Calling the Spirits
By Laura Latzko
Don Bluth brings Noel Coward’s spooky work to the stage
Shows exploring the other world and séances are often presented in a spooky way. In Noel Coward’s play “Blithe Spirit,” conjuring up spirits ensues in hilarity.
The Don Bluth Front Row Theatre will present the show through Saturday, May 4.
The company produced the show six years in the living room of Don Bluth, the theater’s founder, director and producer.
Bluth was a Disney animator, best known for his work on films such as “The Secret of NIMH,” “Pete’s Dragon,” “The Rescuers,” “Anastasia” and “All Dogs Go to Heaven.”
In “Blithe Spirit,” author Charles Condomine and his wife Ruth host a dinner party and séance as part of his research for a novel on a homicidal medium. They are joined by Edith, the maid, and Doctor and Mrs. Bradman.
The séance, run by eccentric clairvoyant Madame Arcati, results in an unexpected visitor.
Directed by Janis Webb, the show stars Tom Koelbel as leading man Charles Condomine.
The production’s cast is small, seven people. This is Webb’s second time directing with the company and Koelbel’s first acting in a company production. Koelbel regularly performs with Theatre Artists Studio in shows such as “Inherit the Wind” and “I Never Sang for My Father.” Webb recently directed Mesa Encore Theatre’s production of “The Lion in Winter.”
Set in an upper-class home in 1940s England, the farcical comedy “Blithe Spirit” was meant to take audiences away from the daily realities of the war.
“It was very popular back then, séances and the other world. People who had a lot of money would hold séances for fun after dinner. There was just a lot of interest in the other world. And it was a time when in England, there was a lot of sacrificing going on and a lot of pain and suffering with the war. So, he wanted to write a play that was funny and would lift people’s spirits and yet delve into the afterlife, too,” Webb says.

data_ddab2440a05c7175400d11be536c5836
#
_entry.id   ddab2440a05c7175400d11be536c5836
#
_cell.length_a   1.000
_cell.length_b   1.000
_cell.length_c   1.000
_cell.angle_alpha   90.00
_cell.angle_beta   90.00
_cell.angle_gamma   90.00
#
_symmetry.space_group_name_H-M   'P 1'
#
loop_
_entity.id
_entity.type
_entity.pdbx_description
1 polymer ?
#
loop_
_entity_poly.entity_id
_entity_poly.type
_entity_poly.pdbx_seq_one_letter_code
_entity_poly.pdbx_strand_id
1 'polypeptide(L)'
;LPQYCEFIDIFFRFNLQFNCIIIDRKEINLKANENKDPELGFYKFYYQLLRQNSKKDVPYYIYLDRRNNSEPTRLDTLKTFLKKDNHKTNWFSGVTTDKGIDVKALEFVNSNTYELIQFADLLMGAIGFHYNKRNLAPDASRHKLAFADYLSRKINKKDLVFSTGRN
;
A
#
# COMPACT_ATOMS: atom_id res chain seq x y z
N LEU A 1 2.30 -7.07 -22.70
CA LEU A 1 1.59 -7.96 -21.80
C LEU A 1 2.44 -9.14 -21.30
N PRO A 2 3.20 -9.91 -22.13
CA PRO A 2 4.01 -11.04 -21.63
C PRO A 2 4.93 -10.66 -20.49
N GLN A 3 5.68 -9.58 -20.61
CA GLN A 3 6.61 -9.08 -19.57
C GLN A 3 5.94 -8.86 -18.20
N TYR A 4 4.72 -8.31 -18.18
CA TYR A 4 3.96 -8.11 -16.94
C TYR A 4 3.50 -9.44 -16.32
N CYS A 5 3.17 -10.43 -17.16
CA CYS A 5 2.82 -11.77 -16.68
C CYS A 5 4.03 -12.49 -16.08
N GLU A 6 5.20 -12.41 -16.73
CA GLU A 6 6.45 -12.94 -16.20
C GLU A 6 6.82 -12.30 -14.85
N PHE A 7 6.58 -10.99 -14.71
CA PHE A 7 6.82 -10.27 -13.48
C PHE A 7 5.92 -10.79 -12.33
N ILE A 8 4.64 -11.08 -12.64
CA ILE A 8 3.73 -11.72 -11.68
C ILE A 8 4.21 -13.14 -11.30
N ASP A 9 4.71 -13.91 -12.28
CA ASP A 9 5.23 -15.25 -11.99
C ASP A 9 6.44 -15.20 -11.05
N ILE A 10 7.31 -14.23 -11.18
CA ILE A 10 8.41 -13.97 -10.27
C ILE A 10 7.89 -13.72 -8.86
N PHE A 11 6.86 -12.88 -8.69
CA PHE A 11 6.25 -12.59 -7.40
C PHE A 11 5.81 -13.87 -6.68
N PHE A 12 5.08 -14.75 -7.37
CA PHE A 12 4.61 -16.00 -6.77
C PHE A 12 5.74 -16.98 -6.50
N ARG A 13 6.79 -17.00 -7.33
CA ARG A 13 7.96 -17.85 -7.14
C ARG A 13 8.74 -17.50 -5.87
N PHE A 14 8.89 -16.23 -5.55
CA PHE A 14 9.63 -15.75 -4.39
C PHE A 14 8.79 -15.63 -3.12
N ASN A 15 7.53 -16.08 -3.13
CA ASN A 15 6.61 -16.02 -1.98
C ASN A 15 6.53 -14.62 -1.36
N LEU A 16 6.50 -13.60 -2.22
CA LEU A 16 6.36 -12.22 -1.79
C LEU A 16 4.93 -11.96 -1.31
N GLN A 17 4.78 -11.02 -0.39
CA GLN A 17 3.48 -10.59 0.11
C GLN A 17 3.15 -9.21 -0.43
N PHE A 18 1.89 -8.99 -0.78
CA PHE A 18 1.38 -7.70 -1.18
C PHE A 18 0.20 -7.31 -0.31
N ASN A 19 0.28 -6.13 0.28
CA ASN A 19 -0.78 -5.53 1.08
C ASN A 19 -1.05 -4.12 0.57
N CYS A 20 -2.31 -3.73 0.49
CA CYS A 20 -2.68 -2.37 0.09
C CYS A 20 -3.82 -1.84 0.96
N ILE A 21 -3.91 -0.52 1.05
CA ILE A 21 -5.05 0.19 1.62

Webb says the show’s humor comes through in the dialogue. Koelbel has found the show’s lofty language to be the most difficult aspect of the role.
“The dialogue has been quite a challenge. It’s very, very British, and apparently Noel Coward never met an adjective he hasn’t used,” Koelbel says. “I always try to do things that challenge me in one way or another, and that’s my challenge with the show is trying to make some of this verbose language seem natural coming out of my mouth.”
During the show, Koelbel must quickly change costumes between scenes. The part of Charles was originally written for Coward, who often acted in his own shows.
“His high comedies are all pretty much the same. He wrote them so he could star in them. So, the lead person is always a similar person to Charles, and the wife is similar to the wife in this … He was a 1940s Woody Allen,” Webb says.
In the show, the even-keeled, debonair Charles represents a direct contrast to the over-the-top Madame Arcati, who is portrayed by Joy Bingham Strimple.
The production has been scaled down to accommodate the theater’s small size, with minimal props such as a rotary phone added to evoke the spirit of the 1940s. The play’s clothing and hairstyles, which include victory curls, pocket watches and gloves, also fit with the time period. Sound and lighting effects help bring audiences into the séance scenes. Webb says she had to remove elements such as slamming doors because within the space, curtains act as doors.
Inside the theater, audience members are close to the auction onstage.
Webb says putting on the show in such an intimate space requires that certain details look realistic.
“It is so wonderful to have your audience so close to you, but then the flip side of that is they see absolutely everything,” Webb says. “So, you have to be sure there’s liquid in the glasses. You have to be sure there’s food on the trays.”
The actors have to play to different sides of the room and move constantly. Koelbel says the close proximity promotes a greater interplay between the actors and audience.
“They are there with you, and you can feed off of them a little more easily,” Koelbel says. “You have some audiences that enjoy the show tremendously, but they’re just not a ‘ha, ha, ha’ kind of audience. But if you’re two feet away from them, you can see them enjoying themselves. You get that same kind of feeling as if they were laughing out loud.”
Don Bluth Front Row Theatre’s
When: Various times, Thursdays, Fridays and Saturdays through May 4
Where: Don Bluth Front Row Theatre, 8670 E. Shea Boulevard, Suite 103, Scottsdale
More info: 480-314-0841. donbluthfrontrowtheatre.com
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